5 mistakes to avoid when building DevSecOps
For all the talk and how-to guides about DevSecOps, it’s surprising how few organizations have actually managed to implement it and see tangible benefits. To learn why, we’ve asked Invicti application security experts Suha Akyuz and Dan Murphy to name the five most common mistakes that organizations make when attempting DevSecOps.
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Mistake #1: Forgetting that DevSecOps is a work culture
Let’s start with the big one: DevSecOps is, first and foremost, about changing your company culture to incorporate security into development. While having the right tools and frameworks is critical for success, the overriding aim (and requirement) is to make security an inherent part of software quality. Moving to DevSecOps means major changes to the way everyone works and collaborates, and companies that aren’t making these changes are likely to fail in their efforts.
“DevSecOps is a culture where everybody in the company is responsible for a high-quality product,” says Suha Akyuz, Senior Application Security Manager at Invicti. “Some companies see DevSecOps as a burden, as it means adding lots of technologies, tools, and frameworks with no universal standards or best practices to follow. In reality, the best practice for building DevSecOps will be different and unique for each organization. That’s why it needs to be part of a wider culture where Dev, Sec, Ops, and even other departments all work together to achieve the highest possible software quality in every respect, including security.”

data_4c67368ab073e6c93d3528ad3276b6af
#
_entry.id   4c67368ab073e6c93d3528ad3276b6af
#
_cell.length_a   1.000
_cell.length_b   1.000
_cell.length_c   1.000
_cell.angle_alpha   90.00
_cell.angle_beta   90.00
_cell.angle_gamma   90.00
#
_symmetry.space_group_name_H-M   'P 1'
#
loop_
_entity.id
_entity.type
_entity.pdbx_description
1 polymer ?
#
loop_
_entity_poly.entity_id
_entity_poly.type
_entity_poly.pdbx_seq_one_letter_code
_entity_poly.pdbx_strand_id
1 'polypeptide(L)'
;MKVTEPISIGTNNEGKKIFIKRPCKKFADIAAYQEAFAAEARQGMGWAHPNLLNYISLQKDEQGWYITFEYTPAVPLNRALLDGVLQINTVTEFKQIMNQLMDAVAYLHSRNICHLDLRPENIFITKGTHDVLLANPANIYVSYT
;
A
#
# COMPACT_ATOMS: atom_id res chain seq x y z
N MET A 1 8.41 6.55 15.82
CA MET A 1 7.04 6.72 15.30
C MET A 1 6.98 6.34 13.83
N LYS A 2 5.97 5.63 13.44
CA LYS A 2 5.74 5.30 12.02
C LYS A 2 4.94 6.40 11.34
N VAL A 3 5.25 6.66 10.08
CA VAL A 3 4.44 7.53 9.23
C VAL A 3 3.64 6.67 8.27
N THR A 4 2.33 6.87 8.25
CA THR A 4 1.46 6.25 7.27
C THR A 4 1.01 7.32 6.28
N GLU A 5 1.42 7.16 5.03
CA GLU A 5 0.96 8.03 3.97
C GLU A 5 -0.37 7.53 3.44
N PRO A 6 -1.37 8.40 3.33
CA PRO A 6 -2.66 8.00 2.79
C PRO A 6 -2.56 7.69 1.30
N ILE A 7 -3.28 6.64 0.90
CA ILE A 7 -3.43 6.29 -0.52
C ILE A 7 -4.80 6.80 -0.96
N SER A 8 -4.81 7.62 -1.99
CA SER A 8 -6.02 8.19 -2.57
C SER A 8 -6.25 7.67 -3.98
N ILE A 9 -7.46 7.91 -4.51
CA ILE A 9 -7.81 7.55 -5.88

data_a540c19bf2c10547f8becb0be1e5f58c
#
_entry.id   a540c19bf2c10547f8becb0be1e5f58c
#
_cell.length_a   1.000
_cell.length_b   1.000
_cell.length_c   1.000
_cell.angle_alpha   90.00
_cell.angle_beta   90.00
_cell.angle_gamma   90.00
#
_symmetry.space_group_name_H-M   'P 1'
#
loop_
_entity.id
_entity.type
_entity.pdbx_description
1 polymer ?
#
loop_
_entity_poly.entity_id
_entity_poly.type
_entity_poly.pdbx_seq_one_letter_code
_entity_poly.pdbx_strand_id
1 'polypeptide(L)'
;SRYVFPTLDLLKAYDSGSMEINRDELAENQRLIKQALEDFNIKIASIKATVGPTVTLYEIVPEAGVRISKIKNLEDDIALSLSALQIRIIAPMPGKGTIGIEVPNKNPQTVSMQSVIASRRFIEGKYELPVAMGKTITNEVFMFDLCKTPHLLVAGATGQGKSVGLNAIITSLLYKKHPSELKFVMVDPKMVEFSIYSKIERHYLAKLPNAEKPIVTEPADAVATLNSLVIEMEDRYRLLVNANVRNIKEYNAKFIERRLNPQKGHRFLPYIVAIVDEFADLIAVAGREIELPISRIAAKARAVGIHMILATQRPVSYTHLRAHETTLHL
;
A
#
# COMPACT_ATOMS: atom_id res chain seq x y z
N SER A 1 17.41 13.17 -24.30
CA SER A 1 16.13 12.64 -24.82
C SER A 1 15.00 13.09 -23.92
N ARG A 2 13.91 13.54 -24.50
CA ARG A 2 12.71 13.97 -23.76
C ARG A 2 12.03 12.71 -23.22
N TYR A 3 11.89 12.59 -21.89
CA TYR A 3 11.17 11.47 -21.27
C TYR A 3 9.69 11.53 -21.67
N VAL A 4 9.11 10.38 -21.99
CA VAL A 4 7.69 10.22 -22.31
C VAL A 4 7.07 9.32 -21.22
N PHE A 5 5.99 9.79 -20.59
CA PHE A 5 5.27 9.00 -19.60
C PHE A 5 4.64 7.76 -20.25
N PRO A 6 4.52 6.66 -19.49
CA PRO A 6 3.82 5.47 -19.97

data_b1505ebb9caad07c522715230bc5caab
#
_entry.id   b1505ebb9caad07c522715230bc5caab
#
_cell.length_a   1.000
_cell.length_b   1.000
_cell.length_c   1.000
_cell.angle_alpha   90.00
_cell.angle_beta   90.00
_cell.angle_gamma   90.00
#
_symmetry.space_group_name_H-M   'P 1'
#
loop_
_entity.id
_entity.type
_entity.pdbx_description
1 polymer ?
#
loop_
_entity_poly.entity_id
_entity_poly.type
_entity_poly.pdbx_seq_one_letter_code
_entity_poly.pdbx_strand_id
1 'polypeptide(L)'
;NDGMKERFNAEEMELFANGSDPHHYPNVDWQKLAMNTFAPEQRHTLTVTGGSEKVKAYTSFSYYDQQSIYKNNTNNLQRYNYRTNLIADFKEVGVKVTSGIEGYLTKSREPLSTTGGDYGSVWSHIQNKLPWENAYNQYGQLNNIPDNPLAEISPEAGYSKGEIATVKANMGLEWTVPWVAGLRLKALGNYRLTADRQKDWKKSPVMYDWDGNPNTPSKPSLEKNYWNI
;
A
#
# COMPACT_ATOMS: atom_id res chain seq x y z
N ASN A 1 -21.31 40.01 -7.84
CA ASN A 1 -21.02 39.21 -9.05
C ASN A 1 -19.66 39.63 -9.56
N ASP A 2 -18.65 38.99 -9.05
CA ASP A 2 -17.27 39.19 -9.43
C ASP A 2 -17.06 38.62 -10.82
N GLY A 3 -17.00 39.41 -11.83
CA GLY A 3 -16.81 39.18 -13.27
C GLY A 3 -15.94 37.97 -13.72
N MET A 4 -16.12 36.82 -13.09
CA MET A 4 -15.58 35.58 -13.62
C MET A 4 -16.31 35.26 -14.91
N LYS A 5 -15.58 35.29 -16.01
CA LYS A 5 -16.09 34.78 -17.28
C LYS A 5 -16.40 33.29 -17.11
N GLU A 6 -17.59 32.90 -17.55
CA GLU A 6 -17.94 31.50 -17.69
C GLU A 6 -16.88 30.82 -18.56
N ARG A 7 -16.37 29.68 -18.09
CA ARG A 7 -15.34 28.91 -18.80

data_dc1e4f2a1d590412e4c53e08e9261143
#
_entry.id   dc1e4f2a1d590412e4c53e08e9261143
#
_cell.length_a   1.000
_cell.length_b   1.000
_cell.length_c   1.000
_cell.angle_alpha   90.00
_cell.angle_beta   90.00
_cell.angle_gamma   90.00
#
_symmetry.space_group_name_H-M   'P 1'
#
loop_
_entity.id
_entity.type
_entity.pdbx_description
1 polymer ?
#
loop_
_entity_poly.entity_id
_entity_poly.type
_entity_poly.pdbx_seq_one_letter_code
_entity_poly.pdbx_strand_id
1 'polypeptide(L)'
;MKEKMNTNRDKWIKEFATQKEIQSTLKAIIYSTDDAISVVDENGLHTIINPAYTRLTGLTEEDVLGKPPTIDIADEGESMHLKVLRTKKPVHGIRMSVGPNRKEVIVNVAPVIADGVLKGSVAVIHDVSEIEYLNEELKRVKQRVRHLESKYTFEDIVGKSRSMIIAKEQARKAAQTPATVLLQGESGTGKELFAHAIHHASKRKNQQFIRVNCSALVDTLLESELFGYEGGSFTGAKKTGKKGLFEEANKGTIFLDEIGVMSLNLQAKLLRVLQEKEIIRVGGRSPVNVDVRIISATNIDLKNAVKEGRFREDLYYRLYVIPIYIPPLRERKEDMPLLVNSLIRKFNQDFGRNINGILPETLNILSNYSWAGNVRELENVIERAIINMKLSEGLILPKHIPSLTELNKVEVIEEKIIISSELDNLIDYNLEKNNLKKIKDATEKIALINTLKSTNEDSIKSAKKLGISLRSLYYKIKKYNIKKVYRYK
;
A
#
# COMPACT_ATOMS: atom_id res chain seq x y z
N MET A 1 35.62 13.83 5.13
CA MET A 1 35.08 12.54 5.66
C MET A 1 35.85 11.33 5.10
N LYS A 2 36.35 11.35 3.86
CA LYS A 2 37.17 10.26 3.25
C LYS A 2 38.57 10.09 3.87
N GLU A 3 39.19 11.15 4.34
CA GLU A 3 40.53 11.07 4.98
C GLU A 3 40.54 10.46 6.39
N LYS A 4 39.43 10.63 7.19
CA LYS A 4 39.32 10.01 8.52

Mistake #2: Trying to centralize DevSecOps
If an organization fails to recognize the need for a cultural shift as a prerequisite, it may attempt to implement DevSecOps through structural changes alone. Invicti’s Distinguished Architect Dan Murphy explains: “It is not uncommon to try to ‘solve’ DevSecOps by assigning a team or department to the role. However, the most successful implementations of DevSecOps recognize that it is more of a culture and a mindset. Development, security, and operations are melded together into single a cohesive role, ideally integrated at the team level.”